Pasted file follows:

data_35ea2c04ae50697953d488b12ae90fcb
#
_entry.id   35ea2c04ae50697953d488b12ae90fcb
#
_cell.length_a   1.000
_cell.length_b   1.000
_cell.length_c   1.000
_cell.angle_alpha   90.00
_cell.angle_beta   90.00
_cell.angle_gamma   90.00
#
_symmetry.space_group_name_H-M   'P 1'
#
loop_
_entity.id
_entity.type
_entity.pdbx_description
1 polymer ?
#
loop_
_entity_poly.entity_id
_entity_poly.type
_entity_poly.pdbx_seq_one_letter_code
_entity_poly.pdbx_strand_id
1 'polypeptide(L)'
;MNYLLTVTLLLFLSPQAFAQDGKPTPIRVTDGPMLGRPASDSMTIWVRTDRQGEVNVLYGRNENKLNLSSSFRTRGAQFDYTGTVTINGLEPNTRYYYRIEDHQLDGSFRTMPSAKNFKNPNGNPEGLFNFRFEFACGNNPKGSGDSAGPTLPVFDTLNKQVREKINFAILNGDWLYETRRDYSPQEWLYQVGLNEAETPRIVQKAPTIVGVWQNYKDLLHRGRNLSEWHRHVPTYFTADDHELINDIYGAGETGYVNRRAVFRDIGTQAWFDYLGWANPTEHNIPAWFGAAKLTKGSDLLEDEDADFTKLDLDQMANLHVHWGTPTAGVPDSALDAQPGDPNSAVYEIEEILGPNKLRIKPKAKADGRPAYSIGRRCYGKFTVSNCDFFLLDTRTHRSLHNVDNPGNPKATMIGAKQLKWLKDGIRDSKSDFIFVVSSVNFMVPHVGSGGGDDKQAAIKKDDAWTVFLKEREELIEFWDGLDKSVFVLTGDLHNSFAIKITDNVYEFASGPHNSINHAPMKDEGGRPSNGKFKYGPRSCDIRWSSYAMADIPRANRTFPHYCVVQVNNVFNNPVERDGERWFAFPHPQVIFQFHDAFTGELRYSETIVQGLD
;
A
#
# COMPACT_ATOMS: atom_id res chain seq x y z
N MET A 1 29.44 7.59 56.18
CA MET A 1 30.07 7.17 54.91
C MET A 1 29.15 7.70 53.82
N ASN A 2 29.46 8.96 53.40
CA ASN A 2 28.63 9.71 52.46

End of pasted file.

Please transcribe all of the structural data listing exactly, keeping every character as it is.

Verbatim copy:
data_35ea2c04ae50697953d488b12ae90fcb
#
_entry.id   35ea2c04ae50697953d488b12ae90fcb
#
_cell.length_a   1.000
_cell.length_b   1.000
_cell.length_c   1.000
_cell.angle_alpha   90.00
_cell.angle_beta   90.00
_cell.angle_gamma   90.00
#
_symmetry.space_group_name_H-M   'P 1'
#
loop_
_entity.id
_entity.type
_entity.pdbx_description
1 polymer ?
#
loop_
_entity_poly.entity_id
_entity_poly.type
_entity_poly.pdbx_seq_one_letter_code
_entity_poly.pdbx_strand_id
1 'polypeptide(L)'
;MNYLLTVTLLLFLSPQAFAQDGKPTPIRVTDGPMLGRPASDSMTIWVRTDRQGEVNVLYGRNENKLNLSSSFRTRGAQFDYTGTVTINGLEPNTRYYYRIEDHQLDGSFRTMPSAKNFKNPNGNPEGLFNFRFEFACGNNPKGSGDSAGPTLPVFDTLNKQVREKINFAILNGDWLYETRRDYSPQEWLYQVGLNEAETPRIVQKAPTIVGVWQNYKDLLHRGRNLSEWHRHVPTYFTADDHELINDIYGAGETGYVNRRAVFRDIGTQAWFDYLGWANPTEHNIPAWFGAAKLTKGSDLLEDEDADFTKLDLDQMANLHVHWGTPTAGVPDSALDAQPGDPNSAVYEIEEILGPNKLRIKPKAKADGRPAYSIGRRCYGKFTVSNCDFFLLDTRTHRSLHNVDNPGNPKATMIGAKQLKWLKDGIRDSKSDFIFVVSSVNFMVPHVGSGGGDDKQAAIKKDDAWTVFLKEREELIEFWDGLDKSVFVLTGDLHNSFAIKITDNVYEFASGPHNSINHAPMKDEGGRPSNGKFKYGPRSCDIRWSSYAMADIPRANRTFPHYCVVQVNNVFNNPVERDGERWFAFPHPQVIFQFHDAFTGELRYSETIVQGLD
;
A
#
# COMPACT_ATOMS: atom_id res chain seq x y z
N MET A 1 29.44 7.59 56.18
CA MET A 1 30.07 7.17 54.91
C MET A 1 29.15 7.70 53.82
N ASN A 2 29.46 8.96 53.40
CA ASN A 2 28.63 9.71 52.46